Diving the bow on my first dive of the day was so incredible. This was my third time back to the RMS Rhone; I always find it fascinating swimming around it thinking about how she sank and the dreadful storm she fought. Once descending to the bottom at about 70 to 80 feet, I swam around the bow looking at all the portholes and swimming along the crows nest covered in coral, crustaceans, and sponges. After spending some time looking in all the holes and crevices, I swam under the bow of the ship and then into the hull looking at all the growth inside. Having a flashlight at this point makes it much more interesting because you can see all the colorful life inside including some huge spiny lobsters hiding beneath the wreckage. After entering the hull I swam out through the center of the ship illuminated by filtered light from above. Since this is a deep dive, it is important to watch your bottom time and no deco limits.
Diving the stern of the Rhone was much more interesting in my opinion than diving the bow. The depth on this second dive was an average of about 30-40 feet. The wreckage of the stern sits closer to show where she hit the rocks on Salt Island. Here there are more fish to see because of the larger abundance of coral life than on the bow. Some of the most interesting things are not just the life on the stern but the ship itself. Swimming among the huge boilers that exploded when she hit the rocks and the massive 15 foot propeller make you feel so minute. There are also a couple of intact portholes; one actually has the glass still in it. Legend has it if you rub the brass three times it will bring you good luck. I’m still waiting to see if it brings me good luck! Also another small piece of the ship’s contents that you can hunt for is the small silver spoon. (I was lucky enough to locate it this time!) Even though this is only my third time back to this magnificent dive site, there’s still so much more to explore. If you have time, spend at least a few dives at each part of the ship to see it all!
Ringdove Rock – Norman Island
Each time I go to Tortola I always take a one-day side trip to another island. One of the most interesting islands that I have visited in the BVI’s is Virgin Gorda. This small island is a half-hour ferry ride from Roadtown, Tortola. While Tortola is hilly and lush, Virgin Gorda is mostly flat and desert like. Once getting into Spanish Town on Virgin Gorda, there is a taxi over to the Baths, which is the main attraction. This is only about a half-day trip since that’s about all the time you need to see it all. The Baths is a national park and has an entry fee of a few dollars. The Baths are large boulders that surfaced after volcanic eruptions and are the sizes of small houses. They are stacked up on top of each other to form giant pathways and small caves to explore, which is the best part. There is also a small beach to relax on and snorkel out among the giant boulders. I would also recommend wearing your booties while exploring the rocks for sure footing. There is a great restaurant nearby the Baths called the Top of the Baths that is a fun place to have lunch, and there is also a pool there that you can cool off and swim in.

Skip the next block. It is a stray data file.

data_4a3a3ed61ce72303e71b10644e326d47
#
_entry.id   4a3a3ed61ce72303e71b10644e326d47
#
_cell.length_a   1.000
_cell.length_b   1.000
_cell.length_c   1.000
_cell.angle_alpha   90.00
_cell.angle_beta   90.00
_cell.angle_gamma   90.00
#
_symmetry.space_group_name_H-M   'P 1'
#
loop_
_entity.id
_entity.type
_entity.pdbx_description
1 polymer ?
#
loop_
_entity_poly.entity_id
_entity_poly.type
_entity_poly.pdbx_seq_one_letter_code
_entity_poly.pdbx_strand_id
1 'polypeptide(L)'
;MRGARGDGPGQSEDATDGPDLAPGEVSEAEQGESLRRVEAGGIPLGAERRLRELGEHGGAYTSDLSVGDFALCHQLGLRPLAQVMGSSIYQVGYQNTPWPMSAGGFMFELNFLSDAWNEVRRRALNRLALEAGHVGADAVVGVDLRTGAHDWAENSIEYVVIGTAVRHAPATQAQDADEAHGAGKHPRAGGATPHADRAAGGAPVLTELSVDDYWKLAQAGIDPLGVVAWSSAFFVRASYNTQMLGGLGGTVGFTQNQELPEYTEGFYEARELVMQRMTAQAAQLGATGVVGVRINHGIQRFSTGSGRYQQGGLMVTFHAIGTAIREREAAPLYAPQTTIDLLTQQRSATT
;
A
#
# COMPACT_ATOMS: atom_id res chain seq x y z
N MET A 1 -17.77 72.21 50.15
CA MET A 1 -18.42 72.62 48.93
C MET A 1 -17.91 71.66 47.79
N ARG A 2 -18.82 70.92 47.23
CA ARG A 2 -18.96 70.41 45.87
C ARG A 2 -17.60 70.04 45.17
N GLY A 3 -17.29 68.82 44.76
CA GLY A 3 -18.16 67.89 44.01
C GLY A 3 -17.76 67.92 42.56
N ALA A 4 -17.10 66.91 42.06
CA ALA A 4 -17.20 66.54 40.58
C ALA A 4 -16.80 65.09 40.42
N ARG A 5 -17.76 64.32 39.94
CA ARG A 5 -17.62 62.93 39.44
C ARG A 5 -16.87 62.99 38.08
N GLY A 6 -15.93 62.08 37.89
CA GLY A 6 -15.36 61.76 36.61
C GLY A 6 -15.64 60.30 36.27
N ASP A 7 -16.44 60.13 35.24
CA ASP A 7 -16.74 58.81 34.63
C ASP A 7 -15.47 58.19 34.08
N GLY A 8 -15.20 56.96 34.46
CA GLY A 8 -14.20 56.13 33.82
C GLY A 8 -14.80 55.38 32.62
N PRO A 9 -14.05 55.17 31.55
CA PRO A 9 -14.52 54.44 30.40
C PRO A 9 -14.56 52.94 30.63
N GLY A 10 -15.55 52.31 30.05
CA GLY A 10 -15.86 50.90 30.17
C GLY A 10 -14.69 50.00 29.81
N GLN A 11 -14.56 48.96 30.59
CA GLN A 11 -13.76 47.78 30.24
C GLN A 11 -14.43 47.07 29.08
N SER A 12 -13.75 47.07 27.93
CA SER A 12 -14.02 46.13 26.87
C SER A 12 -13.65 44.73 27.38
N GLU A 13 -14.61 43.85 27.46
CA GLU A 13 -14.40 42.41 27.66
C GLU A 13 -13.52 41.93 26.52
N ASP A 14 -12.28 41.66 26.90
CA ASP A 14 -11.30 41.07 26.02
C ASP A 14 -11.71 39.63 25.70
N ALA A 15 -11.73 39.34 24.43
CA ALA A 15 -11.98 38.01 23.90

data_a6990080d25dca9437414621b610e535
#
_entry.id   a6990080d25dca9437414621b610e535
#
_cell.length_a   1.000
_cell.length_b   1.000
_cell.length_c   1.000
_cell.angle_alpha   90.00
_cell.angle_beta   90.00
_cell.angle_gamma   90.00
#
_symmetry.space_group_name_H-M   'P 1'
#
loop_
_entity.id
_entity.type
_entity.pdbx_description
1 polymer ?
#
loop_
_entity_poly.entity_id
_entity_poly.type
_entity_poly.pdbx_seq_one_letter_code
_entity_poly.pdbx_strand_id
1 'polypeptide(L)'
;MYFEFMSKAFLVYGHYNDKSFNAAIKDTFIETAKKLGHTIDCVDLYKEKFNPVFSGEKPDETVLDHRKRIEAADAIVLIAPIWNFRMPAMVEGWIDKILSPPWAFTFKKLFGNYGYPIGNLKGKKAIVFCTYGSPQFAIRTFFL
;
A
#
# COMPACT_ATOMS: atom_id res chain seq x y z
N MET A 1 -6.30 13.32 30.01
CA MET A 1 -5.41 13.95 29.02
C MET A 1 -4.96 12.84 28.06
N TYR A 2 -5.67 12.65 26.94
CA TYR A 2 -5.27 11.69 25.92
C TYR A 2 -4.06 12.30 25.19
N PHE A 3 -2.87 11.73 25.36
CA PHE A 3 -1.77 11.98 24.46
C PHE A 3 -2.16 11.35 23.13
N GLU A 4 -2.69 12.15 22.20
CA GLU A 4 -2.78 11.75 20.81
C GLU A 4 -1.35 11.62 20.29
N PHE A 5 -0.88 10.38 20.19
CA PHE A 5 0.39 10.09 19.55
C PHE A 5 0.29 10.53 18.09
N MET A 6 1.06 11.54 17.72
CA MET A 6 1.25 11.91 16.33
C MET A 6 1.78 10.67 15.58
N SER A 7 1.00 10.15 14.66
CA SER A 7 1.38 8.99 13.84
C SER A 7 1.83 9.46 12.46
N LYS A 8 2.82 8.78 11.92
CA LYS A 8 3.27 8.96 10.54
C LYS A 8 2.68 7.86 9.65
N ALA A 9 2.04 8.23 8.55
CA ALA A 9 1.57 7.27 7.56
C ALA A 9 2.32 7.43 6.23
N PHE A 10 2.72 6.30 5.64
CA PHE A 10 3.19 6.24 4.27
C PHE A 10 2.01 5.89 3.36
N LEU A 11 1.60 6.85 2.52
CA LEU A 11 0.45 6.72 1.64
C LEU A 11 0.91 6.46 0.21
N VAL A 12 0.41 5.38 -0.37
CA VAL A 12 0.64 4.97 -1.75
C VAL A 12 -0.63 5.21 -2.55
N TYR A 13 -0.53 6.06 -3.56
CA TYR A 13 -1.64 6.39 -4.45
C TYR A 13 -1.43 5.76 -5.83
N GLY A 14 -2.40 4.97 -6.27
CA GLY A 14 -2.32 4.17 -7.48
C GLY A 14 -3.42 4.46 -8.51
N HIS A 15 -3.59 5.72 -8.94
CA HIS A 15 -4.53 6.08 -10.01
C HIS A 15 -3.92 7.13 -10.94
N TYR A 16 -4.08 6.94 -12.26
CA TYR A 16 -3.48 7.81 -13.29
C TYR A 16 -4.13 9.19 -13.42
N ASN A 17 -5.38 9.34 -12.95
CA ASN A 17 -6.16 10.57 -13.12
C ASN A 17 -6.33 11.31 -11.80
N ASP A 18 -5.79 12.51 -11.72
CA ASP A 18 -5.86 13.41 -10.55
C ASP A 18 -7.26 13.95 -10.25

The other day trip that I took was to the island of Anegada. You can get to Anegada via ferry or plane. I took a small charter plane from the airport in Tortola to the little airport on Anegada—saving a lot of time. This island is a coral reef no more than three feet in elevation and difficult to see until you approach the barrier reef offshore. Not many people come to this island on boat because of the difficulty navigating through the barrier reefs. As a matter of fact it was a popular island for pirates since they would lure ships onto the Horseshoe reef at night with signal fires hoping to get more booty! The best snorkeling is Loblolly Bay—lots of turtles and beautiful tropical fish. This island is a neat place to visit, but there really is a lack of a town and not much else to do other than sit on the beach and have a famous Anagada spiney lobster lunch at a small restaurant called the Big Bamboo. You can also get a taxi to take you for a short ride around the island for a small cab fare as well. There is a protected lagoon on the island that attracts flamingoes, but it is has restricted access during nesting season.. If you’re lucky you might catch a glimpse of them (bring your binoculars). It’s truly different and definitely worth a visit at some point.
Tortola and all its beauty is something that takes more than one trip to the BVI to fully understand and learn to love. This small island is quite a happening place and a very fun place to keep going back and seeing. Diving is the best part, and it is what keeps capturing my interest. The warm water and the beautiful underwater life is another whole world in itself to keep returning to. If you are planning a trip to the Caribbean, be sure to keep in mind Tortola and experience it for yourself. The BVI license plate says it all—“Natures Little Secret.”